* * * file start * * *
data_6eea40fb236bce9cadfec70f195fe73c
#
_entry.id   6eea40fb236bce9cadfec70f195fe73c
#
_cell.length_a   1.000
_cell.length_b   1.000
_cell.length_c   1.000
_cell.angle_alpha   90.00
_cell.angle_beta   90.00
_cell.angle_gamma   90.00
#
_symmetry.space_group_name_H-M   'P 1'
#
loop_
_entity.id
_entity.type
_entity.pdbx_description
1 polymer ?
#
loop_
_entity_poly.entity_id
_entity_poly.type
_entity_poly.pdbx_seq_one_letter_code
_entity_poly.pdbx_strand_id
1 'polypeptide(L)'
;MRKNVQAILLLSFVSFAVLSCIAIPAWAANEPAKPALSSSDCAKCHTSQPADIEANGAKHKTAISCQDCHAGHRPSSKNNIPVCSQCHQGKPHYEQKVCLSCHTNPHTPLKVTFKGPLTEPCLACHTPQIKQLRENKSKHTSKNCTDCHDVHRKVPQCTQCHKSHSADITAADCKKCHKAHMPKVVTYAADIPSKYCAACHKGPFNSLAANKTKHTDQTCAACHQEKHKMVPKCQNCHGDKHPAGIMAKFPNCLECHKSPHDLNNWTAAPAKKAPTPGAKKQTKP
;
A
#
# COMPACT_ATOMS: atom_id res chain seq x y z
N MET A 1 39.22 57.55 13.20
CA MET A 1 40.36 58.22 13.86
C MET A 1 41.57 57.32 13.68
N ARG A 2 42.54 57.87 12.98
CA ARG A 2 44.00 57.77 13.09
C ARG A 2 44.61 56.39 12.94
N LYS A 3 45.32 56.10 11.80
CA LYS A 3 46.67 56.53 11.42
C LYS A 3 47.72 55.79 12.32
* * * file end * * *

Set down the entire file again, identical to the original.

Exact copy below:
data_6eea40fb236bce9cadfec70f195fe73c
#
_entry.id   6eea40fb236bce9cadfec70f195fe73c
#
_cell.length_a   1.000
_cell.length_b   1.000
_cell.length_c   1.000
_cell.angle_alpha   90.00
_cell.angle_beta   90.00
_cell.angle_gamma   90.00
#
_symmetry.space_group_name_H-M   'P 1'
#
loop_
_entity.id
_entity.type
_entity.pdbx_description
1 polymer ?
#
loop_
_entity_poly.entity_id
_entity_poly.type
_entity_poly.pdbx_seq_one_letter_code
_entity_poly.pdbx_strand_id
1 'polypeptide(L)'
;MRKNVQAILLLSFVSFAVLSCIAIPAWAANEPAKPALSSSDCAKCHTSQPADIEANGAKHKTAISCQDCHAGHRPSSKNNIPVCSQCHQGKPHYEQKVCLSCHTNPHTPLKVTFKGPLTEPCLACHTPQIKQLRENKSKHTSKNCTDCHDVHRKVPQCTQCHKSHSADITAADCKKCHKAHMPKVVTYAADIPSKYCAACHKGPFNSLAANKTKHTDQTCAACHQEKHKMVPKCQNCHGDKHPAGIMAKFPNCLECHKSPHDLNNWTAAPAKKAPTPGAKKQTKP
;
A
#
# COMPACT_ATOMS: atom_id res chain seq x y z
N MET A 1 39.22 57.55 13.20
CA MET A 1 40.36 58.22 13.86
C MET A 1 41.57 57.32 13.68
N ARG A 2 42.54 57.87 12.98
CA ARG A 2 44.00 57.77 13.09
C ARG A 2 44.61 56.39 12.94
N LYS A 3 45.32 56.10 11.80
CA LYS A 3 46.67 56.53 11.42
C LYS A 3 47.72 55.79 12.32